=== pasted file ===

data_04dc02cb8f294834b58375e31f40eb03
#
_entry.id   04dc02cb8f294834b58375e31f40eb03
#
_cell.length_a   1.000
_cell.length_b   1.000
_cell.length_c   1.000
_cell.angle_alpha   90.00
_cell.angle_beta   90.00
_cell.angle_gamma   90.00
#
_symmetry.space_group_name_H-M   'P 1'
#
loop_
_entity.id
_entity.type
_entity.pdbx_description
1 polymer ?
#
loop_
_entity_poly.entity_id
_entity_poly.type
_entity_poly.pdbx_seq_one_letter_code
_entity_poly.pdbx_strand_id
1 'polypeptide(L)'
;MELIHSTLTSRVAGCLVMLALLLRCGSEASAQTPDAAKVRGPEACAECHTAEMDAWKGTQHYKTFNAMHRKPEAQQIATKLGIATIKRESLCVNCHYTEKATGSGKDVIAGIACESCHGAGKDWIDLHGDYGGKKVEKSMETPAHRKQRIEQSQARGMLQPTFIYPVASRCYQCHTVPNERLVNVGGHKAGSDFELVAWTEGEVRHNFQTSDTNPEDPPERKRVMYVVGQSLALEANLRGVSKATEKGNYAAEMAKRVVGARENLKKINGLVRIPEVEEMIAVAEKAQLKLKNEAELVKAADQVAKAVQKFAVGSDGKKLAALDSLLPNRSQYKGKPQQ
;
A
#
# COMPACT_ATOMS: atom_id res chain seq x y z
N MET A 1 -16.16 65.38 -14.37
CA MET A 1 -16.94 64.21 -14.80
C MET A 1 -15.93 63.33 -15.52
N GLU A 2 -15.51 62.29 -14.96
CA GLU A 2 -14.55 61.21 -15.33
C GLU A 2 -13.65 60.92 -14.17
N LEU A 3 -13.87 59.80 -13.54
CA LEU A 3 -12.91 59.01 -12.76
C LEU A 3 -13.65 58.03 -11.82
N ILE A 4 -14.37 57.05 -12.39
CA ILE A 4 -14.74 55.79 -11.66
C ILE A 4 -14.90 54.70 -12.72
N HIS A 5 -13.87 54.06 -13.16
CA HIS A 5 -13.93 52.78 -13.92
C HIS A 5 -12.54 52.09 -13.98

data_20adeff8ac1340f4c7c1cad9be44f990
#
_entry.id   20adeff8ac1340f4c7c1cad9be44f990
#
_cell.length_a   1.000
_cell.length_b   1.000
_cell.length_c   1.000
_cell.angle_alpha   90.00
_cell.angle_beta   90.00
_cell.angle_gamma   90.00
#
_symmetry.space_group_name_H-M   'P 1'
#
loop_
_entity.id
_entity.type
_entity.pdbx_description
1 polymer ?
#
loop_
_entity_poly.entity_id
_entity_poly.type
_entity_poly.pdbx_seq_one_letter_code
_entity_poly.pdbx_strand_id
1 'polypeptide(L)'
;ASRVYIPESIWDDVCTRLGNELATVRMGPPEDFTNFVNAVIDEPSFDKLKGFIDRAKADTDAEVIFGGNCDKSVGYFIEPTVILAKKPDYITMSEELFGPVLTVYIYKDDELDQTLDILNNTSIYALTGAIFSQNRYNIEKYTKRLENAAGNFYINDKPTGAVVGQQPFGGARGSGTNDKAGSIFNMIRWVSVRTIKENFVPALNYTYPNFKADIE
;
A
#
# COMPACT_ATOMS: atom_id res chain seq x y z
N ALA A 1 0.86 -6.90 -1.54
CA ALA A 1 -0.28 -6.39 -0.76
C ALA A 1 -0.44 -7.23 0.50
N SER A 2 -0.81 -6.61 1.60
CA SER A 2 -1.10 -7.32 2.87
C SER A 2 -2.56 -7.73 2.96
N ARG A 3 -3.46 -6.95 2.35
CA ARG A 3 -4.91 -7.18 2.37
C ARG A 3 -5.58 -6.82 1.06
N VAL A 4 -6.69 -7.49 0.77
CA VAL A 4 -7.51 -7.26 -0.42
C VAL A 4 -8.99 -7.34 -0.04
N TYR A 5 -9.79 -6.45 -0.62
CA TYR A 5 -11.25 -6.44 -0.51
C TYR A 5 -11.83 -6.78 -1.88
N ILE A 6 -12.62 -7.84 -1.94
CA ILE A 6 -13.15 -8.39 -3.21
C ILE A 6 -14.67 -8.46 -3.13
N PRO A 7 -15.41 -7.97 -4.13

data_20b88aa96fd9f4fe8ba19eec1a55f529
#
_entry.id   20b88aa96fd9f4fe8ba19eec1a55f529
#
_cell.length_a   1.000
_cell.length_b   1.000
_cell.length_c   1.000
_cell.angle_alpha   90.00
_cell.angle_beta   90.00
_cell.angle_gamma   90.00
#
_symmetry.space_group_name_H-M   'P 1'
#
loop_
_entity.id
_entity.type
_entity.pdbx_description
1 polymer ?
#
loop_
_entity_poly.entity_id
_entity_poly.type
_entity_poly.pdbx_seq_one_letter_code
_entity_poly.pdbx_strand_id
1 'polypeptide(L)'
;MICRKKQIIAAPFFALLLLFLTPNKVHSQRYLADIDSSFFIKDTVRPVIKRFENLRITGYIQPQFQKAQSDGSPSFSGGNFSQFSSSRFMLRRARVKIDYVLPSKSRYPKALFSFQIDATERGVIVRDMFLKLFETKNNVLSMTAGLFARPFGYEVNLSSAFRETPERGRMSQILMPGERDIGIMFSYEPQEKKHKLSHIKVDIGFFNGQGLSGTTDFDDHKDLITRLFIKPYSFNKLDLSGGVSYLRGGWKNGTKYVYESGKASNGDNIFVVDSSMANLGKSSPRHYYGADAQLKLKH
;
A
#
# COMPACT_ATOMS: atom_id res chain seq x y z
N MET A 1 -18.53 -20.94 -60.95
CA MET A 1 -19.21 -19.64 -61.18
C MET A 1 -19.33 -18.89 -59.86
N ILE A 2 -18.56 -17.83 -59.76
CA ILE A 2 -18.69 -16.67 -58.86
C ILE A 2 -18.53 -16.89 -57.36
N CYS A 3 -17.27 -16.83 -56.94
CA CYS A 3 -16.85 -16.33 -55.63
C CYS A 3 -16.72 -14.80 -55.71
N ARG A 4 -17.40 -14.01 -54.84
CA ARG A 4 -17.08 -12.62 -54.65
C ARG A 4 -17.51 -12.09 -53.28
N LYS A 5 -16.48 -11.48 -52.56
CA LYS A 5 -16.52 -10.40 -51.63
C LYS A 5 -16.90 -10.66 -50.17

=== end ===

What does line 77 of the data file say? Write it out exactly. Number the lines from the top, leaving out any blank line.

CA ALA A 1 -0.28 -6.39 -0.76